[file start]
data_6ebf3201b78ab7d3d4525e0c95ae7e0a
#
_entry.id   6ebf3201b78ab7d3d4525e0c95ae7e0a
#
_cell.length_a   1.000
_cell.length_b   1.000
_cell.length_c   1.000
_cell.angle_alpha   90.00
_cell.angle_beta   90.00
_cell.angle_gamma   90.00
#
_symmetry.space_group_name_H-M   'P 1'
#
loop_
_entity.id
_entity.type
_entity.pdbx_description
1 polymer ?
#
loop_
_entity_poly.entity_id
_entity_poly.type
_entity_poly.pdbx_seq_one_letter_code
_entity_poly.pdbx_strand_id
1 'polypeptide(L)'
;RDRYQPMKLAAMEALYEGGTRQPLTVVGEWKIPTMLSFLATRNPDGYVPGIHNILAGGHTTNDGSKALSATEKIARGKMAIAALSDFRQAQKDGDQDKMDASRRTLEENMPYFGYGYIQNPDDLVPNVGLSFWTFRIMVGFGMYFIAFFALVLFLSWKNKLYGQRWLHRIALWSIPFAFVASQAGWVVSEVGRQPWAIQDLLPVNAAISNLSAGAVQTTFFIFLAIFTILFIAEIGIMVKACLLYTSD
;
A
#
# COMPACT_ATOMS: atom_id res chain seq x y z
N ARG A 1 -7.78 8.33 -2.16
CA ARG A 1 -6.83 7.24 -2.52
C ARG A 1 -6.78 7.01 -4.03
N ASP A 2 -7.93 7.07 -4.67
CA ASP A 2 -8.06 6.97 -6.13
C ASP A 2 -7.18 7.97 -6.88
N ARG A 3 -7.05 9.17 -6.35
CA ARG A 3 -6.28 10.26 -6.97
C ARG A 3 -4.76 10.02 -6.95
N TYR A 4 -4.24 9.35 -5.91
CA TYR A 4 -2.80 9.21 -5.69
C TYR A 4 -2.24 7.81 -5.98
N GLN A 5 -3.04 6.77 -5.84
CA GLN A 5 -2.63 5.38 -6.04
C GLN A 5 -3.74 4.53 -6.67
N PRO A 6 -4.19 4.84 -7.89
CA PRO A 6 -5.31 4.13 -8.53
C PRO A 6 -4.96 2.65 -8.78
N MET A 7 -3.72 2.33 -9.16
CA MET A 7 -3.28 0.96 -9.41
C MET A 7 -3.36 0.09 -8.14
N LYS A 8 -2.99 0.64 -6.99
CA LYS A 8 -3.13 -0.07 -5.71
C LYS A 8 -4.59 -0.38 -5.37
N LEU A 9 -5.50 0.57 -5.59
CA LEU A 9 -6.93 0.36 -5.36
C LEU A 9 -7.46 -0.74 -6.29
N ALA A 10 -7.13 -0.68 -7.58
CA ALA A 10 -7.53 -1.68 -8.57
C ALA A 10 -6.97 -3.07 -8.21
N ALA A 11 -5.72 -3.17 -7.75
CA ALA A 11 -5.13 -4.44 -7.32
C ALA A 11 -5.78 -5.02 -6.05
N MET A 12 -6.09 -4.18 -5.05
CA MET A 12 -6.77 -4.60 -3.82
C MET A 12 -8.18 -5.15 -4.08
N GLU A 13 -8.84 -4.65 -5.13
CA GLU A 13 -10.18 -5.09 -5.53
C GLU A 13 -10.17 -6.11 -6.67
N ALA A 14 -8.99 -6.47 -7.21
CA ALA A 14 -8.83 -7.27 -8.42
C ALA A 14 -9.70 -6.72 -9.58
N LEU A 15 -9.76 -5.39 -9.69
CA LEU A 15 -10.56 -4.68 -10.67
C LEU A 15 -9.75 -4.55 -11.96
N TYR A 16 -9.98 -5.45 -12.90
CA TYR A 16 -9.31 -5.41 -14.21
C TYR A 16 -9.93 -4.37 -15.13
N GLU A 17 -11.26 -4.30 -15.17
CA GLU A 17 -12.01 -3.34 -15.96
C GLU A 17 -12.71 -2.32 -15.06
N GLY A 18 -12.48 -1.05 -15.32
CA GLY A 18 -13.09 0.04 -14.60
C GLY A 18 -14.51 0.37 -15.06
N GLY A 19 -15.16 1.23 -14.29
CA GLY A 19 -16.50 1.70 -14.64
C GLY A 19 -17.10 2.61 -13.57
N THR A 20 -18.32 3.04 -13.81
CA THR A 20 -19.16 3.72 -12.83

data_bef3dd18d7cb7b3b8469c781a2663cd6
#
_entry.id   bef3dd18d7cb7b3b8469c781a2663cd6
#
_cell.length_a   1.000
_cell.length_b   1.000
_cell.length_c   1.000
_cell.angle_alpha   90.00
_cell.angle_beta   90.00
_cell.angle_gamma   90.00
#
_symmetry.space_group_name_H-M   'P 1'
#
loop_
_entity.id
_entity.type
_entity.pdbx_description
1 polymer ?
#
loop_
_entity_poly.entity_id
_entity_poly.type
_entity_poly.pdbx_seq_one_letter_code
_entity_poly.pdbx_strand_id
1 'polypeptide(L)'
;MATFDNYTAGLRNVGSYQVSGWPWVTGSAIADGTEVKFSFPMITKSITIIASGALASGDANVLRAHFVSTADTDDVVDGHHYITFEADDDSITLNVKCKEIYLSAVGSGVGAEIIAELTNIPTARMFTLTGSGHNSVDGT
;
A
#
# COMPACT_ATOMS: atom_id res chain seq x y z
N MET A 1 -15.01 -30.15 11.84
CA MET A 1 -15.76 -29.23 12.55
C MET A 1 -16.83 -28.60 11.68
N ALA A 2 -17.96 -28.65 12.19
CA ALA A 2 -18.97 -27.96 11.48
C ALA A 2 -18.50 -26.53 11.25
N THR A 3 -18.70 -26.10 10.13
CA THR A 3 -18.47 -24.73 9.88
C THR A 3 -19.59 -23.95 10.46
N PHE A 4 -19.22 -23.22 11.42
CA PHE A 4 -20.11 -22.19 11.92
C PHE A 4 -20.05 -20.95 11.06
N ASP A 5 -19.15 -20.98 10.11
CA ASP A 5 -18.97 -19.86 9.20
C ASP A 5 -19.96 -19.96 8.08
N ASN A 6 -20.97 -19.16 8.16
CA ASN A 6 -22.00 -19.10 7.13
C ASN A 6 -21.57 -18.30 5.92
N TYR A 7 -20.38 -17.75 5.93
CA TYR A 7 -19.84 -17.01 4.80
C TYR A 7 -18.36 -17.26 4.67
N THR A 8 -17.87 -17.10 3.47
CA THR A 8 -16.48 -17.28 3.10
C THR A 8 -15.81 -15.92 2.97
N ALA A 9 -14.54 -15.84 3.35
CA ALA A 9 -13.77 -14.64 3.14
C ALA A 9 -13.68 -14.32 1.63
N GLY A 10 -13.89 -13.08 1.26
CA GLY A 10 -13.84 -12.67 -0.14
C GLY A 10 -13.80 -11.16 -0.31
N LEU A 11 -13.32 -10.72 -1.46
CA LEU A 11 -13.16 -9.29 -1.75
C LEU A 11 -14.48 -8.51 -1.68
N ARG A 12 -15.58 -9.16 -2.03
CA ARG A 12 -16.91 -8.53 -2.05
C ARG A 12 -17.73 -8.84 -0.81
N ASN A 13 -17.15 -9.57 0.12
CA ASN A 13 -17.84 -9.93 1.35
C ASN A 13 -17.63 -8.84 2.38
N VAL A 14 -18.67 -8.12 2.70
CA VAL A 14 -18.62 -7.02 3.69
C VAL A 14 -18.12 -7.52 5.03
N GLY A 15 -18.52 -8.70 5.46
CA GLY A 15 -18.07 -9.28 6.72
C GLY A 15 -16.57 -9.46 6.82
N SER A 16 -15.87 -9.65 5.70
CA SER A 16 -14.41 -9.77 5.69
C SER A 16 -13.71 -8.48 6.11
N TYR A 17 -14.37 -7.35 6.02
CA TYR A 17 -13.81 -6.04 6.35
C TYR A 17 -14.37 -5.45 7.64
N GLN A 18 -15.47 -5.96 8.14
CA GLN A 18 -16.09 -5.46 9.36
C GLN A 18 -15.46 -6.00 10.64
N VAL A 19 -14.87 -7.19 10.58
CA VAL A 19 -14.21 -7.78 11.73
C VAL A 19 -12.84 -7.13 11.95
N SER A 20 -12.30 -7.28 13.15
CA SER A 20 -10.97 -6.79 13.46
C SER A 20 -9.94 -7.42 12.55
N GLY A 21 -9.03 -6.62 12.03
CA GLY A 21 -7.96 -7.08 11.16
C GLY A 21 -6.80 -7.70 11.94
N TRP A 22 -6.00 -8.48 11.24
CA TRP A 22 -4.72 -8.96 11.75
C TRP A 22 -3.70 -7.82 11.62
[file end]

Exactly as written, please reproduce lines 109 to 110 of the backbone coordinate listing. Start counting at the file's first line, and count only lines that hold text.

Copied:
loop_
_entity_poly.entity_id